Twitter can be a great platform for networking, expanding your online presence, and increasing awareness among potential clients—if used effectively. If not, it can turn into a time-waster, or worse, damage your practice’s reputation. Take a look at these Twitter do's and don'ts and evaluate how you’re doing with your account.
Make the most of people visiting your profile. A good way to drive traffic to your website is to provide a link in your profile under your description. Without it, potential clients may not know where to find more information about your practice.
Twitter can be a great place for networking and interacting with potential clients, but your settings need to be set accordingly. It makes it difficult for someone to reach out to you if you only have direct messaging enabled for those you follow. People you don’t follow will have to tweet at you instead, and many people would rather their conversation with you be private.
To enable direct messaging for everyone, go to your account Privacy and Safety settings and check the box that says “Receive Direct Messages from anyone.”
Always check out a hashtag before using it for the first time. Many hashtags are created specifically for an event, campaign, movement, etc., and when used out of context, can come off as insensitive or offensive.
There are several examples of Twitter fails where brands thought they were simply using a popular hashtag, but they were really commenting on a sensitive topic. The public relations disaster that ensues from that type of misstep is not one you want to deal with for your tax practice.
While Twitter is not as visually-driven as some other social platforms such as Instagram or Pinterest, tweets that include photos still get the most engagement. That being said, you should use high-quality photos as often as possible. People aren’t likely to engage with a photo that’s not visually appealing.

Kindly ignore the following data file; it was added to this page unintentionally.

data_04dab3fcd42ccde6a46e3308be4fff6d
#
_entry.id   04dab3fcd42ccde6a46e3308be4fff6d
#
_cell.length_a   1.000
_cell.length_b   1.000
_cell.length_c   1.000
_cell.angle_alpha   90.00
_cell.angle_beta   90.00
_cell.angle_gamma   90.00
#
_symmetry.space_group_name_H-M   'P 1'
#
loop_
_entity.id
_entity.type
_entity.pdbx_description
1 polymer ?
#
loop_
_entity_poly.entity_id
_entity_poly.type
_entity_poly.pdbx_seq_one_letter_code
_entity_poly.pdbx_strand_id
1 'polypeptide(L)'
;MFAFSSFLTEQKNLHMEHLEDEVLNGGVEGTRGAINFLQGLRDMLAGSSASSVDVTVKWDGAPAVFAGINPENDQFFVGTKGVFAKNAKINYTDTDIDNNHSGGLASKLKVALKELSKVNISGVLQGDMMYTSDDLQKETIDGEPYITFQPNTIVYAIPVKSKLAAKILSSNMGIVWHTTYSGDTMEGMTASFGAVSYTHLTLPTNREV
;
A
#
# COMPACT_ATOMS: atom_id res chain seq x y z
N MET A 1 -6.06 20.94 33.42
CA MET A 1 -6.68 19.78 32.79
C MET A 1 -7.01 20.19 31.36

Using Twitter becomes much more efficient when you use a tool such as Hootsuite to bulk schedule daily, or even weekly, messages all at once. You can choose what you want the tweet to say, then schedule the time and the tool will post it for you. There’s no need to be on Twitter 24/7.
Another benefit of using a scheduling tool is that most will allow you to select “Best Time,” and the tool will automatically formulate how to spread out your tweets to optimize engagement.
Virtually all of your activity is visible on Twitter—what you’re liking and retweeting, even who you’re following. Don’t like, retweet, or follow any account that you wouldn’t want potential or current clients associating with your practice. If you wouldn’t advertise something to your clients as they walked in the door to your physical office, don’t do it on Twitter.
Hashtags can increase tweet engagement by 21 percent, but only if you use one to two hashtags. If you use more than two hashtags, your tweet engagement will actually decrease by 17 percent. Be conscious of why and how you’re using hashtags. Throwing in as many as possible will make your tweets cluttered and hard to read, and it won’t benefit your overall engagement strategy.
Protecting your tweets means you only allow followers to see what you’re posting, so every new follower will need your approval before they can see your tweets. It’s up to you to determine the privacy settings for your account, but protecting your tweets is not good for interacting with potential clients. If you’re trying to expand your reach, keeping new followers out is not the way to go.
To make your tweets visible to everyone, navigate to your Privacy and Safety settings and uncheck the box that says “Protect my Tweets.”
Need examples of tax pros who are using Twitter effectively? Check out the Top 10 Tax and Accounting Pros to Follow on Social Media in 2018.
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